Read the story of how the Canal & River Trust came to be
Work for us
We have vacancies across all of our waterways and in the offices, museums and attractions that support them. We're one of the UK's biggest charities and we take pride in everything we do
If you're thinking of getting in touch then please take a moment to look through these pages as we probably have the answer on our website
Planning & design
All you need to know about planning and design on our canals and rivers
Find a winter mooring
Find a cosy section of canal to hunker down in this winter
10 reasons to take up canoeing
It's a great way to get fit and explore our waterways at the same time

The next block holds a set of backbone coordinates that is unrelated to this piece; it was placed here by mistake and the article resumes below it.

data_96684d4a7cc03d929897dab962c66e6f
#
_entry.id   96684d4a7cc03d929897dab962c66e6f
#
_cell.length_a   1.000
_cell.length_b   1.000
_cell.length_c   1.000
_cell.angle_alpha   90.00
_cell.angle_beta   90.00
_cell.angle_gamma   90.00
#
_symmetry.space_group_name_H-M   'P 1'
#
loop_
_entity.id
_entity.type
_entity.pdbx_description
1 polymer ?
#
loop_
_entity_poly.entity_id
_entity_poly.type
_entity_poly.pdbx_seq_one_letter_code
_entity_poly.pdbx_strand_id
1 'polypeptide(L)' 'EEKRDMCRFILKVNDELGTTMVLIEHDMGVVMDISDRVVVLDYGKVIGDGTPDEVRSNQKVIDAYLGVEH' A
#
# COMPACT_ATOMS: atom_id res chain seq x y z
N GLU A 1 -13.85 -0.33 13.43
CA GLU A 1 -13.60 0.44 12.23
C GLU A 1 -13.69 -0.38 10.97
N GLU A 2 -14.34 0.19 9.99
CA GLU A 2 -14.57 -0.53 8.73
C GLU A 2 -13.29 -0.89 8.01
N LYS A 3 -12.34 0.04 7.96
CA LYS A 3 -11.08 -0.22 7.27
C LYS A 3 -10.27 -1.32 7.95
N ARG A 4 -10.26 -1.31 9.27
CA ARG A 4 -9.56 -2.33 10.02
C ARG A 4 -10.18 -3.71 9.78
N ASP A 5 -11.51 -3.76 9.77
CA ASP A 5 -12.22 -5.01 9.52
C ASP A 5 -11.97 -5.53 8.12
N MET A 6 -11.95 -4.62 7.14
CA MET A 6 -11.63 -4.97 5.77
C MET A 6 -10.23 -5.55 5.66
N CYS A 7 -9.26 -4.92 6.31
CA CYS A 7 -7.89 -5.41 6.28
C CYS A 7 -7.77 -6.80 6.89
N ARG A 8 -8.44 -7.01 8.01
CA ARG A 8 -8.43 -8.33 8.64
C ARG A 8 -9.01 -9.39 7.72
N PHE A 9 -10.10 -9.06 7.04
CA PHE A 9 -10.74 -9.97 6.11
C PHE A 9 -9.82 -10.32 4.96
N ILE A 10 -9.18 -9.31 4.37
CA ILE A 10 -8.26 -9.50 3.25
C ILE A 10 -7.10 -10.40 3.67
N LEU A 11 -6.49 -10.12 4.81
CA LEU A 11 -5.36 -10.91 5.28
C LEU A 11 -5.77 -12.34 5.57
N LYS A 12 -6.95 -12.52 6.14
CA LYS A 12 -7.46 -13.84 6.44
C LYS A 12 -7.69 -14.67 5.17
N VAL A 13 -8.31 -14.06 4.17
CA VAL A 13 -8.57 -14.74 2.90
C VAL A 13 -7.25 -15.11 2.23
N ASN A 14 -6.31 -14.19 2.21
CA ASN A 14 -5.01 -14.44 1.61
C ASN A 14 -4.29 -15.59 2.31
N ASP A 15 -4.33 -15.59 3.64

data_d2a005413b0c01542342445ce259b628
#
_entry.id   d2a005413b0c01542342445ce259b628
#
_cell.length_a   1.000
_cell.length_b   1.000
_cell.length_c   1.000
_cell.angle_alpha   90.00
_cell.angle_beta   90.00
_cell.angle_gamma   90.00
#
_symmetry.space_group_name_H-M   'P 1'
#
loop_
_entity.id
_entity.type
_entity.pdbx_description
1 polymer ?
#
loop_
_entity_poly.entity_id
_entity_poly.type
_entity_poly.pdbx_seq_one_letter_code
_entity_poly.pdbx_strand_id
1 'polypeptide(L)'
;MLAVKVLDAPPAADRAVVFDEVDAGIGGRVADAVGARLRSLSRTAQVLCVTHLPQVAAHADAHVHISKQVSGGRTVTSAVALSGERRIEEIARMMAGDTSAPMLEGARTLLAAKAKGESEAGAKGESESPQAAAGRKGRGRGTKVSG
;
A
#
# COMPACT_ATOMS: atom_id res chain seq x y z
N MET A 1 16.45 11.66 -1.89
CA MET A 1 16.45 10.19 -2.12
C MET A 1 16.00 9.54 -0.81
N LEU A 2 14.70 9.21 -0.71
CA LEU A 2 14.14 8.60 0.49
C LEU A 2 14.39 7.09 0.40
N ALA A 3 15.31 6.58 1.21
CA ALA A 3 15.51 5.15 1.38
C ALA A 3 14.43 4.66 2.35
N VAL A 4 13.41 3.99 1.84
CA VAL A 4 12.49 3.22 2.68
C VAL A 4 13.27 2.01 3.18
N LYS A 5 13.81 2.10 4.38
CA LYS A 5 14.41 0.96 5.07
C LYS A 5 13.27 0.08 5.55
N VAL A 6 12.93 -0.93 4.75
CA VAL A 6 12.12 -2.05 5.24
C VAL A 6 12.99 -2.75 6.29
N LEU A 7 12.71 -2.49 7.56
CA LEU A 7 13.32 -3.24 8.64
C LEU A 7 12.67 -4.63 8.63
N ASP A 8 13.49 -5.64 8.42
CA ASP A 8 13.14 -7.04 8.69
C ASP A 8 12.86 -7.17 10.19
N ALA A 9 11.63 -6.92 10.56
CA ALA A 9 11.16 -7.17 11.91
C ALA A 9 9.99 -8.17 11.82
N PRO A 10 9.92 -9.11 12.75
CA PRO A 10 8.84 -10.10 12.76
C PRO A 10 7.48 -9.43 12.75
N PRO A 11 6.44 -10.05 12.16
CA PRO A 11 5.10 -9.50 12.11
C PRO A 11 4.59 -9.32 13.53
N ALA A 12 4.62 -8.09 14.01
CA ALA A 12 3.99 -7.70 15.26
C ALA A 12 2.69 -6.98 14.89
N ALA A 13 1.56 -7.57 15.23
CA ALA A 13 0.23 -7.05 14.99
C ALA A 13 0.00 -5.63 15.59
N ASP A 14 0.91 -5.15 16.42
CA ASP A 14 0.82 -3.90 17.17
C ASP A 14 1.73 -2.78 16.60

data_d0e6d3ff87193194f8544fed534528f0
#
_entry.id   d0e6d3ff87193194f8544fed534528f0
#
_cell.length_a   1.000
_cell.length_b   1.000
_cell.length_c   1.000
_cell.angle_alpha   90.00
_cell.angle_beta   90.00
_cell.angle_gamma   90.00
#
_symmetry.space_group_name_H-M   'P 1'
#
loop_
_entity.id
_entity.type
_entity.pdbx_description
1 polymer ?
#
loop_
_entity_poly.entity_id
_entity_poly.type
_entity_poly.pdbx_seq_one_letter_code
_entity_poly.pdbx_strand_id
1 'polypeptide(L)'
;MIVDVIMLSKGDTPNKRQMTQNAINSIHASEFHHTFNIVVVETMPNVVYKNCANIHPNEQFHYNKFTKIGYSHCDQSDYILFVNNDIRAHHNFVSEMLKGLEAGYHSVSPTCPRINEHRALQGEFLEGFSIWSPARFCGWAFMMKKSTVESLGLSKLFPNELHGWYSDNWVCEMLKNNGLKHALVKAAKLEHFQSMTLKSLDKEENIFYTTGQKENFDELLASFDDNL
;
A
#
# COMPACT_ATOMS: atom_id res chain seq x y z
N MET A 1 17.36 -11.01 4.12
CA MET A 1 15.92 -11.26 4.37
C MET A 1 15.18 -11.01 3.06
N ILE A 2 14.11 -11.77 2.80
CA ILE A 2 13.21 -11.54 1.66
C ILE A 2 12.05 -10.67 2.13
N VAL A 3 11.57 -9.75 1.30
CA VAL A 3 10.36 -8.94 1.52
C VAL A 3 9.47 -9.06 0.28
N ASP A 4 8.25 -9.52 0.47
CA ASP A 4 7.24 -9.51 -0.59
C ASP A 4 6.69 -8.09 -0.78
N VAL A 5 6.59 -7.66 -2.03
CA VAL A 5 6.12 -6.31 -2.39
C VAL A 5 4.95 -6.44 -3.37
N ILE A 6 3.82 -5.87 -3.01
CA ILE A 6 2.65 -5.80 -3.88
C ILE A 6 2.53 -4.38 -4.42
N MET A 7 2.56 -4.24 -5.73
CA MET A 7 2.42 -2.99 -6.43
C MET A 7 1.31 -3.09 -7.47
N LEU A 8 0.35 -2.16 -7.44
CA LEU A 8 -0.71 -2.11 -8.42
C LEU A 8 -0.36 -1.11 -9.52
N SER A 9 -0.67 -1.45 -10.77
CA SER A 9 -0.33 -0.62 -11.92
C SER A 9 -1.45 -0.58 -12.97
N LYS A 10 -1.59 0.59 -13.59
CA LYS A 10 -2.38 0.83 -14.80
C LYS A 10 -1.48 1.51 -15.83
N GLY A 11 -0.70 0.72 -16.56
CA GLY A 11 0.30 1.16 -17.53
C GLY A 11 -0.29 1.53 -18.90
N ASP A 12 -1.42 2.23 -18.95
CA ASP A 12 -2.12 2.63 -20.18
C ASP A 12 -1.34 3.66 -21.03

Share the Space
Take a look at our common sense guide to sharing the towpath
Find a place to fish
From reservoirs to club-managed canals and river stretches - find your nearest place to fish
Get your free guide
Download your free guide today and start exploring the waterway nature near you
Download your free guides
You've nine free days out guides to choose from - where will you go first?
Find a walk near you
Are you ready to ramble? Find a waterside stroll or a satisfying hike along our beautiful canals and rivers
Take a look at our upcoming events here.
Find your favourite waterway
With over 95 canals, rivers, reservoirs, docks and navigations, find out more about your favourite waterway
Something for everyone
Help us make a difference and have fun along the way. Find your perfect volunteer role today
Join our team
Could you join your local Towpath Taskforce team and help us to keep our canals looking lovely?